A leading UK think tank has joined forces with air quality experts at King’s College London to produce a ‘ground breaking’ new study into potential policies to improve air quality in London.
Independent think tank and charity Policy Exchange will carry out the study in partnership with KCL’s Environmental Research Group over the “next few months”, before producing reports in September and December 2015.
According to Policy Exchange, the aim of the study is to “identify what additional steps are required in order for London to meet legal air quality limits”. It comes as the government drafts a new air quality plan to meet EU limits for nitrogen dioxide, following a Supreme Court ruling earlier this year.
As part of the study, KCL will provide independent estimates of likely air pollution levels up to 2025 under a range of policy scenarios, while also calculating the health impacts associated with air pollution and investigating the link between air pollution and wider deprivation in the capital.
The work will build on a previous report put together by Policy Exchange in July 2012 called ‘Something in the Air: The Forgotten crisis of Britain’s poor air quality’, which made a number of policy recommendations, including a network of low emission zones, Vehicle Excise Duty surcharges for diesel vehicles and greater investment in raising public awareness.
In December 2013, the think tank also published a summary report of roundtable discussions over boosting public awareness of air quality in London (see AirQualityNews.com story).
Richard Howard, head of environment and energy at Policy Exchange, said: “Air pollution causes the premature death of thousands of Londoners each year. The Mayor is taking steps to improve air quality, for example through the introduction of an Ultra Low Emissions Zone, but we still don’t fully understand the impact of planned policies, or whether they will be sufficient to tackle air pollution.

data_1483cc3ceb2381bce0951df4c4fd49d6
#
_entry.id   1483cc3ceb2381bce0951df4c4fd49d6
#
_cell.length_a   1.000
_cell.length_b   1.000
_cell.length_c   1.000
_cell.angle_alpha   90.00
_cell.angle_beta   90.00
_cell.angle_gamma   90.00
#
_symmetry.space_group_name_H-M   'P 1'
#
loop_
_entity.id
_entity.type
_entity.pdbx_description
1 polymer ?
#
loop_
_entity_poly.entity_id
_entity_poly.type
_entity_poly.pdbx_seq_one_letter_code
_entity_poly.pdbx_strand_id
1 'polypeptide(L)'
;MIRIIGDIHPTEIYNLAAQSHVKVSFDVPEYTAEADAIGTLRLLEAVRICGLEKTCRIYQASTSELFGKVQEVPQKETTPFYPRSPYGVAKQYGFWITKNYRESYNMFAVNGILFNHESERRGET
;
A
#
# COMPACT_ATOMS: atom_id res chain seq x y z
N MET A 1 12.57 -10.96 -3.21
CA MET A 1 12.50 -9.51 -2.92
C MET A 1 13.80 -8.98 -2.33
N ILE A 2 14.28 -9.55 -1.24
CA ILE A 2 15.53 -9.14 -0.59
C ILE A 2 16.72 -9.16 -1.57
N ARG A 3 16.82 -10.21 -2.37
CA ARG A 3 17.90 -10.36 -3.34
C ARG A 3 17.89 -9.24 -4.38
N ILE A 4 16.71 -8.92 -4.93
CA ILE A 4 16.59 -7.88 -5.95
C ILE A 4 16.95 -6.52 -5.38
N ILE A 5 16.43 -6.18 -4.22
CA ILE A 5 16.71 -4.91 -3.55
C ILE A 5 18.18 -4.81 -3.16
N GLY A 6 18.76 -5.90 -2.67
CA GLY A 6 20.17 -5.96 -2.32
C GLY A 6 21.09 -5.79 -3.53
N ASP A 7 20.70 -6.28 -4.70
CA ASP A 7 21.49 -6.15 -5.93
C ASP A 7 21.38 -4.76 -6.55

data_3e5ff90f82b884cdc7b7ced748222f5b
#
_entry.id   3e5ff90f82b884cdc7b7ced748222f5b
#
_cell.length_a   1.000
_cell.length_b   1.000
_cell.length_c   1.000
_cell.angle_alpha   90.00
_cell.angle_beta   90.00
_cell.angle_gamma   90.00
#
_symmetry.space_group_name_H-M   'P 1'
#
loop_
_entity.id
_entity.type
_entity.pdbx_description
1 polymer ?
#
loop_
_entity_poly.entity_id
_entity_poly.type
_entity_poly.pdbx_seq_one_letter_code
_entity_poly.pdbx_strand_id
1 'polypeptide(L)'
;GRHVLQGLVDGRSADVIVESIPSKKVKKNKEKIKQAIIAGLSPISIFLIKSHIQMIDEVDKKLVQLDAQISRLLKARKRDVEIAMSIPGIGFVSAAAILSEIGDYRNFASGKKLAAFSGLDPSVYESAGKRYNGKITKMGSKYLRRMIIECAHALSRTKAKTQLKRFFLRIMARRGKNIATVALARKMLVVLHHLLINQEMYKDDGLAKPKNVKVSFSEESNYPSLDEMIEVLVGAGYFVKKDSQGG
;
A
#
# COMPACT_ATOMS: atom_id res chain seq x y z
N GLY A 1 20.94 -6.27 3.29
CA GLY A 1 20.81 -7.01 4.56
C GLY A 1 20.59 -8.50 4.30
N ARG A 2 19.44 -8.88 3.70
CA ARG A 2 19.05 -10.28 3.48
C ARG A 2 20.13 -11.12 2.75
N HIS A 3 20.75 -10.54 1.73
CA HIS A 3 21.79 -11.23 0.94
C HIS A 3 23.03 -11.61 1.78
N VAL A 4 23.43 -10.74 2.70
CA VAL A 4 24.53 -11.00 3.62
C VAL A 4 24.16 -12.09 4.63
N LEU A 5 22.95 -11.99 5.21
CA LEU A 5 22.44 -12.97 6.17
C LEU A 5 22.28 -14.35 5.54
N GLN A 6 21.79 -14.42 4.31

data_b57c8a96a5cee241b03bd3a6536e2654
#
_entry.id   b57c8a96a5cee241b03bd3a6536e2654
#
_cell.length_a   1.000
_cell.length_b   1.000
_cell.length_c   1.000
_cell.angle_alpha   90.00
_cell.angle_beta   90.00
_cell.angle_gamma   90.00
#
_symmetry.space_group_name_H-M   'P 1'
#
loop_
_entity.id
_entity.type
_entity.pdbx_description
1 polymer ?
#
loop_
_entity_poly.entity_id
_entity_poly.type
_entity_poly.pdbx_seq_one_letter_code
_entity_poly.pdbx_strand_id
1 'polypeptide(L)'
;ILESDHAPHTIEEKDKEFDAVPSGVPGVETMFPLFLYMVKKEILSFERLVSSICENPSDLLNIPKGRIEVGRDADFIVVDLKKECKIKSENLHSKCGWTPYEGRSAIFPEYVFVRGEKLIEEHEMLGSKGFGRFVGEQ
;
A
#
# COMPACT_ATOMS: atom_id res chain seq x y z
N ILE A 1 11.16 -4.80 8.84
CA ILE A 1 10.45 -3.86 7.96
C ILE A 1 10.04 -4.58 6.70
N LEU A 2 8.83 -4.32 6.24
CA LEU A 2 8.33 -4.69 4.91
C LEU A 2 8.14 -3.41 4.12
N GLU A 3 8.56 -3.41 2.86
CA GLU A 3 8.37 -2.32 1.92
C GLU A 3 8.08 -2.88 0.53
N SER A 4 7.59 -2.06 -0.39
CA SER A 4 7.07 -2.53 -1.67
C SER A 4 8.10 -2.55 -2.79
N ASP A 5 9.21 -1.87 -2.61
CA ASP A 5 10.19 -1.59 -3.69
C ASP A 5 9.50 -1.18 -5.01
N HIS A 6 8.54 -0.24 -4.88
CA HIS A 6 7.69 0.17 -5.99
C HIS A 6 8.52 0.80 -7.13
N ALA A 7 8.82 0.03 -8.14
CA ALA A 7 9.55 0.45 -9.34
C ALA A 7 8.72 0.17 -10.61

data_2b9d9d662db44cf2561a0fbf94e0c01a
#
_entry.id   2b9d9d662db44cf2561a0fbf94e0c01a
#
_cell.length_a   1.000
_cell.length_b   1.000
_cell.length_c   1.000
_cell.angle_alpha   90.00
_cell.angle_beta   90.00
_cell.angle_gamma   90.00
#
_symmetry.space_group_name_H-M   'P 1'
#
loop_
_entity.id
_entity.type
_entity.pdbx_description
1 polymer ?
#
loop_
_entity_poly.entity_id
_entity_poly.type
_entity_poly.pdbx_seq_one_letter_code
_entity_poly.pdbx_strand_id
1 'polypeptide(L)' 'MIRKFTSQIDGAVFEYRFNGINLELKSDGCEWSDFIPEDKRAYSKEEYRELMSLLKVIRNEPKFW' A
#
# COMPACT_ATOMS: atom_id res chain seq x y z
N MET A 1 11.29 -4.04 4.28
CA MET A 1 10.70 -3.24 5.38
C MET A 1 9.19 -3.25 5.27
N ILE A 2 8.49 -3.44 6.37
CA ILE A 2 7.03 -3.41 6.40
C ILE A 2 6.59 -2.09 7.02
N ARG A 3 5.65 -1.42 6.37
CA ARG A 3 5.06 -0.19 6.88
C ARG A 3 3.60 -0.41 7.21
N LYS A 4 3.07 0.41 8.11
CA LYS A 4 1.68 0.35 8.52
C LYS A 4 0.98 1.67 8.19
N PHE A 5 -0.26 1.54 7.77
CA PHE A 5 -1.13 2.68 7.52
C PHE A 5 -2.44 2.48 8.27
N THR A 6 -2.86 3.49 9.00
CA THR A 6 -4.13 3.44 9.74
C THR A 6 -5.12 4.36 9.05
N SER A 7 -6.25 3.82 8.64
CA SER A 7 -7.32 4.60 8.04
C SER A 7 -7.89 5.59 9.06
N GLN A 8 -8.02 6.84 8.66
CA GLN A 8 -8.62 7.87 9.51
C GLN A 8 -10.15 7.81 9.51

“Our study will identify and compare possible solutions to improving air quality in London, for example, shifting towards low emission buses and taxis.”
Frank Kelly, Professor of Environmental Health and director of the Environmental Research Group at King’s College London said: “Solving London’s air pollution problems is not going to be easy but this research will help clarify the range of policy options available as well as their likely impacts on improving air quality. With this information available in the public domain it will facilitate an open, wide ranging discussion, about the best way forward.”
Independent charitable foundation Trust for London has granted £79,000 towards the research, which is also being supported by the Liebrich Foundation and the City of London Corporation.
Mubin Haq, director of policy and grants at Trust for London, said:
“Each Londoner loses on average nine months of their life as a result of the dirty air we breathe. It affects all Londoners but particularly the poorest. Children living in the worst streets in the capital for air quality are nearly 50% more likely to be eligible for free school meals than the London average.”
“Whether the proposed measures, including the Mayor’s ultra low emission zone are sufficient, even if London’s population did not grow, is unclear. But with an increase of around one million people over the next decade, the changes needed require a new scale and urgency. Sixty years ago the Clean Air Act revolutionised how we dealt with dirty air because 4,000 Londoners died in the Great Smog of 1952. With a similar number of deaths each year in the capital because the air isn’t clean enough, we are supporting this research to assess what action will make a difference.”
Wendy Mead, chairman of the City of London Corporation’s environment committee, said: “As the authority for the capital’s business district and a major London public services provider, we strongly support pollution reduction plans. This study will help policymakers to gain a greater understanding the impact of the reform proposals currently on the table, and the type of action that will be required if we are to meet the air quality limit values in the shortest possible time.”